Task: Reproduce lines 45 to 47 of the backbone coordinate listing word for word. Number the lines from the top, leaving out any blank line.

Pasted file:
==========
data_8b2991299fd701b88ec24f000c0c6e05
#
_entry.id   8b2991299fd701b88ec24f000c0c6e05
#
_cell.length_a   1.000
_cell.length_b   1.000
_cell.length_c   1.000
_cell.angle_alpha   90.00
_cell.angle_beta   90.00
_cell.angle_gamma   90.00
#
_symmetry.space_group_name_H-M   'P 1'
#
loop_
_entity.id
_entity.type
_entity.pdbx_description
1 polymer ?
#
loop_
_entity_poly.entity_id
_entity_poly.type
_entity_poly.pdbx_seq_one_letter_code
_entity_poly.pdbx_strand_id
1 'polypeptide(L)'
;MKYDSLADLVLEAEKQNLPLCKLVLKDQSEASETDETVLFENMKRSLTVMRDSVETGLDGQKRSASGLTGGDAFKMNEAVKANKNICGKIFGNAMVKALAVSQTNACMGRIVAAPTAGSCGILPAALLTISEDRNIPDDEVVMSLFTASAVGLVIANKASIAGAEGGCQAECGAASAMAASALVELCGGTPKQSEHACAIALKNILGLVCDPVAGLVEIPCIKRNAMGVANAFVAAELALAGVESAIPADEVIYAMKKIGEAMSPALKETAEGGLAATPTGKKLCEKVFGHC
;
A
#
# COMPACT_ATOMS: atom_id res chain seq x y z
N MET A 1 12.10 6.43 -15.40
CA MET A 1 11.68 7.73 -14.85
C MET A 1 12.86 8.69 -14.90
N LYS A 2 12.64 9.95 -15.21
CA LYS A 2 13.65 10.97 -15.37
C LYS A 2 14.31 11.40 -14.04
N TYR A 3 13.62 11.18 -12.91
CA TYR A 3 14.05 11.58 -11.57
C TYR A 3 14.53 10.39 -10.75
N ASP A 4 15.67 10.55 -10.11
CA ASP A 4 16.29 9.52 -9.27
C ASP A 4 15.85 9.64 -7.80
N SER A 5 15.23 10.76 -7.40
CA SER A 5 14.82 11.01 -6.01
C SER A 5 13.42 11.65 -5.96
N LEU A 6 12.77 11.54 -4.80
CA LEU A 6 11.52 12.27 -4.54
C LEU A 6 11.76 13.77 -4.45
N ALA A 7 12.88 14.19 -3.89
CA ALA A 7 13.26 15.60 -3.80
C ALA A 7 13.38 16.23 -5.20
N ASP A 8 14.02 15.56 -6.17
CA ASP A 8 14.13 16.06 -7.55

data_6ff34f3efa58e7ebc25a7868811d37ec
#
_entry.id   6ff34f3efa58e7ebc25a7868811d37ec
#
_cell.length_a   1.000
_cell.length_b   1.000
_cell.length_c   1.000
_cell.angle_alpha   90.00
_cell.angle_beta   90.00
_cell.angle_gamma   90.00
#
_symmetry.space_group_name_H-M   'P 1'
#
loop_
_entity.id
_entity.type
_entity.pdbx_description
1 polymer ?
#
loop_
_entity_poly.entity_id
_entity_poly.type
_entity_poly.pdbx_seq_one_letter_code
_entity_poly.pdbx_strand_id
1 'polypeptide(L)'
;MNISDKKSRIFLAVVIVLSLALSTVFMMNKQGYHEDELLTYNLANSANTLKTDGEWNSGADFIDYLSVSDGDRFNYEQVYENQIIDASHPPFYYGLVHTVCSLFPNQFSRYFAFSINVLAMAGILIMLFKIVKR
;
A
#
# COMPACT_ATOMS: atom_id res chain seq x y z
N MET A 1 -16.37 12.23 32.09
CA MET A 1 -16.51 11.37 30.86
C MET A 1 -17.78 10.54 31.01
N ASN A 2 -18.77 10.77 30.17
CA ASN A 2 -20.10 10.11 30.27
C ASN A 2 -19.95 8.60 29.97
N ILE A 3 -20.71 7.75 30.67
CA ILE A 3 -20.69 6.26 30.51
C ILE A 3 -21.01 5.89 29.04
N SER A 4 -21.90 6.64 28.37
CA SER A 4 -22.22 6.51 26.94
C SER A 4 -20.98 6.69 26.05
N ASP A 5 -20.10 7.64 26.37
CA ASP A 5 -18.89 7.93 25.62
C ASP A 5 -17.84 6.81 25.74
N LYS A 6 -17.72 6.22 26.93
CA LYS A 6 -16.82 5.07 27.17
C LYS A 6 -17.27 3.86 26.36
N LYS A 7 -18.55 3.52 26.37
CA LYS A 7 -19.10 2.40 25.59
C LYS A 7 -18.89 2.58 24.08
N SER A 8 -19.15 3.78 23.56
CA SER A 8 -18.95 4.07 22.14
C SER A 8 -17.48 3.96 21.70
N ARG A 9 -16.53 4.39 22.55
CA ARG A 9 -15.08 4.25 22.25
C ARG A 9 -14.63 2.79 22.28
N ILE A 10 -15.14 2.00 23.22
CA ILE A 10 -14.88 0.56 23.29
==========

C SER A 5 13.42 11.65 -5.96
N LEU A 6 12.77 11.54 -4.80
CA LEU A 6 11.52 12.27 -4.54